Today, for the first time in a month, I woke up in my own bed and had nothing scheduled. No meetings, no family events to attend. The happy thought that went through my mind is that now I can spend all day working on our new game, Forgotten Trail.
Today, I added a new activity, which took a relatively little amount of code. I think as one gets better at coding it takes fewer lines to get the job done. Not always, but in general, that’s true.
As you can see by comparing the new page to the old one, I also added a background. Advice from a very experienced game developer was to do everything we could to make the math activities feel part of the game and not two things that don’t go together, like chocolate-covered broccoli.
A couple of things you cannot see, and I’ll be doing a youtube video on it at some point, the fireworks effect when you win the new activity, the activity itself, where every fraction you match with its lowest term shows you another part of a picture of what is coming up in the game.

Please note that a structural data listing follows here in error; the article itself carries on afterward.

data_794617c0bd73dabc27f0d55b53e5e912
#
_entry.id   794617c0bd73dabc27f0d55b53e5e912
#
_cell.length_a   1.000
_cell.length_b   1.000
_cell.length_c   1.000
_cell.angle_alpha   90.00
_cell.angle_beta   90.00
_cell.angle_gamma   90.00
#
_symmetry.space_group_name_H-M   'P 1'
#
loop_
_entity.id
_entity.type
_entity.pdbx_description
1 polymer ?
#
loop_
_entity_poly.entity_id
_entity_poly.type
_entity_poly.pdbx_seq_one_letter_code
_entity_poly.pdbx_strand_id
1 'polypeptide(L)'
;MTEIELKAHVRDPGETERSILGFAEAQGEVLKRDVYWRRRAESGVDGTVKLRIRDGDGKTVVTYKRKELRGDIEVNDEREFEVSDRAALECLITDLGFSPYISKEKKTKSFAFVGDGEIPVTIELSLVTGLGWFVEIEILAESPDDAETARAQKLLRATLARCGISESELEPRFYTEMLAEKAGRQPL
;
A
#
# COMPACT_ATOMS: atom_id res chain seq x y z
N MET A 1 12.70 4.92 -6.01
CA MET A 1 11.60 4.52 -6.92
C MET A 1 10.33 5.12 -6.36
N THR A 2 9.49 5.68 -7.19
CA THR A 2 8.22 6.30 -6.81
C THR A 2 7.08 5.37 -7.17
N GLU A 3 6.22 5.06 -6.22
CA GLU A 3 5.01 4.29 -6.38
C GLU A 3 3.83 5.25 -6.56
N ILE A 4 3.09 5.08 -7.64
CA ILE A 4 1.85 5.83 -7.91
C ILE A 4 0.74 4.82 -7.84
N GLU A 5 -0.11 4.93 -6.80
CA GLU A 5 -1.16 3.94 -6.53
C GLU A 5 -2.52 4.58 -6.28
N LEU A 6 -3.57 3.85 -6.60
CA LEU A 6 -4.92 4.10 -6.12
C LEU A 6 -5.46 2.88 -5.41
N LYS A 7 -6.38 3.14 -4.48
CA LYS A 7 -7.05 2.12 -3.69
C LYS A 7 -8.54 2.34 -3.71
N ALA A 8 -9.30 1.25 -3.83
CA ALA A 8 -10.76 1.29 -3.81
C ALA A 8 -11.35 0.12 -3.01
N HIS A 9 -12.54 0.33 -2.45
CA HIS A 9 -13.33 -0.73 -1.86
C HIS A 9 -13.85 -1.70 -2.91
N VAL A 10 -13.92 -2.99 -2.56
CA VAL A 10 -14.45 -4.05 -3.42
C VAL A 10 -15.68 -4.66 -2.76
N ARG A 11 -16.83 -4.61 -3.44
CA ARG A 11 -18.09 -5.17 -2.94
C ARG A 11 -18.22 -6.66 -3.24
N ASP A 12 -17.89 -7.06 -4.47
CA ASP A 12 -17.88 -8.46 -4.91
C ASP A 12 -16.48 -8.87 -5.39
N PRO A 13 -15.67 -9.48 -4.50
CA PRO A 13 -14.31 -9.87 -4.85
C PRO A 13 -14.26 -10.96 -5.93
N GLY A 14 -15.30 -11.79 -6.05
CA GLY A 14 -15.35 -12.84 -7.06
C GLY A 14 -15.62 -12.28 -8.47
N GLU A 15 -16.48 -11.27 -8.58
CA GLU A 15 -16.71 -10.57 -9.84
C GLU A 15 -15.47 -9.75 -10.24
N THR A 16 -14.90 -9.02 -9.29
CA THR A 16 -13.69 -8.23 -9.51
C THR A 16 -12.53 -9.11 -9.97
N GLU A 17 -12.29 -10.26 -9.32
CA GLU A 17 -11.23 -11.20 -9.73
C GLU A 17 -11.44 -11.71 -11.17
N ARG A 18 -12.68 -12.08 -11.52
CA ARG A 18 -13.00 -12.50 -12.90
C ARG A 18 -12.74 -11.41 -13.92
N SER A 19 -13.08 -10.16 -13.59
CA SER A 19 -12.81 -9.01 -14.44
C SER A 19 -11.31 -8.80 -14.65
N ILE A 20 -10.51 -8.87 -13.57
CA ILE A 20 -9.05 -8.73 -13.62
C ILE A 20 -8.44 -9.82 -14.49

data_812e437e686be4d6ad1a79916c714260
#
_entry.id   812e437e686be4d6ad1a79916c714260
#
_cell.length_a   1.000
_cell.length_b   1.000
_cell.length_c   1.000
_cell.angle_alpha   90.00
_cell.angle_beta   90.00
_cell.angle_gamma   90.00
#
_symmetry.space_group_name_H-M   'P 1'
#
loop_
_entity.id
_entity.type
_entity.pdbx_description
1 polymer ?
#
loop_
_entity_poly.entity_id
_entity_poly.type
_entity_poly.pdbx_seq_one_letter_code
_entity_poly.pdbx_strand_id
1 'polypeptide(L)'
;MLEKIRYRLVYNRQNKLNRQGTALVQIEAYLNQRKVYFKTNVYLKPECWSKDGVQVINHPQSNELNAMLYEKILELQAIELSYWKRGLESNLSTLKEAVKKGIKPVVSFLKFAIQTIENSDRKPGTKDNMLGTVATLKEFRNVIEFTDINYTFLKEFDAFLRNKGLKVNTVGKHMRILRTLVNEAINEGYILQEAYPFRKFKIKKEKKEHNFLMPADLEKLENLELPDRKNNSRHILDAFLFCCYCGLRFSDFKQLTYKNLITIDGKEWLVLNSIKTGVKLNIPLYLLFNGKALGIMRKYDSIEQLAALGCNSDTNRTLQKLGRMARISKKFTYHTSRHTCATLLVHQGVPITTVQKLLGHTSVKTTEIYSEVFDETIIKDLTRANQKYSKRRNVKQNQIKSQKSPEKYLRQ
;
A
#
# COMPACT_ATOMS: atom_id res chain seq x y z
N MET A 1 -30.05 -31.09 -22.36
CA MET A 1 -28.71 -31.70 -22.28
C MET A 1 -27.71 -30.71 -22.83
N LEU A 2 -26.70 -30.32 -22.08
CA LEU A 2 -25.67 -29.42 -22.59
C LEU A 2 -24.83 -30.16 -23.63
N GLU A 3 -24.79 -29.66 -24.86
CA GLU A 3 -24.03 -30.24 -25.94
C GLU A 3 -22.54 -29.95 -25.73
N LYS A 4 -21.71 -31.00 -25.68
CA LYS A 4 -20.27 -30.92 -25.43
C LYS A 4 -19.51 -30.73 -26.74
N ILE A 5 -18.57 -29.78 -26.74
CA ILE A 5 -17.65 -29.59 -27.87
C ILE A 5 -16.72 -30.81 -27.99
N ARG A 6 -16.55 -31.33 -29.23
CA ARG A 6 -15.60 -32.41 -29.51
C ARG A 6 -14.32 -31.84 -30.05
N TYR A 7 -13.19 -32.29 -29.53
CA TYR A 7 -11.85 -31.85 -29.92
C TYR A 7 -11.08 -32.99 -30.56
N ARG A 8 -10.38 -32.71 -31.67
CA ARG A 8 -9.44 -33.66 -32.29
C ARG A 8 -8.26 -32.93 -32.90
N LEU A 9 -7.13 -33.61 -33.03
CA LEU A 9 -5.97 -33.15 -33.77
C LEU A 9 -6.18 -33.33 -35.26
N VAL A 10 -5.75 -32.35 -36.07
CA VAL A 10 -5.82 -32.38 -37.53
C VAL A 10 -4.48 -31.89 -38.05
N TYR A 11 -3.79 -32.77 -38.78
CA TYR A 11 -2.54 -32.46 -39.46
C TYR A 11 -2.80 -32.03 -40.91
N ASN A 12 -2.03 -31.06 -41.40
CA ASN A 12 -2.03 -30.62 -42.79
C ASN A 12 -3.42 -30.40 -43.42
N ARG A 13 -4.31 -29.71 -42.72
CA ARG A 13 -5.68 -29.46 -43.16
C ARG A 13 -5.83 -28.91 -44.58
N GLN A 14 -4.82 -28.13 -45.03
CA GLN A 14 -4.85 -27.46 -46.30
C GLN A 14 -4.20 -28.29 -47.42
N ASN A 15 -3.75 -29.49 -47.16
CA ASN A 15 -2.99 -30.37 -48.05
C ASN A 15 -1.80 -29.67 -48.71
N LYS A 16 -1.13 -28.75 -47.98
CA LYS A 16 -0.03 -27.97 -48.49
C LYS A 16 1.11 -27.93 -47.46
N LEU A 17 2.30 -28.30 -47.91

Yesterday, I wrote a little about why I care so much about math. I also care about the game part of our games, though, because learning math requires a lot of time and effort, like learning anything,and if people aren’t enjoying themselves, except for the really rare exception, they’ll quit.
So, games are important for two reasons:
- More than the rare exception needs to be good at math. It is plausible that many people don’t understand facts about global warming, the economy and other important aspects of our lives because they are bad at math, and at science, which often relies on math.
- Life shouldn’t suck. I reject the idea that it should always be awful and painful to succeed. That doesn’t mean effort isn’t required, but I fail to see the benefit of suffering per se. If it is possible to make something easier and more pleasant, why not do it?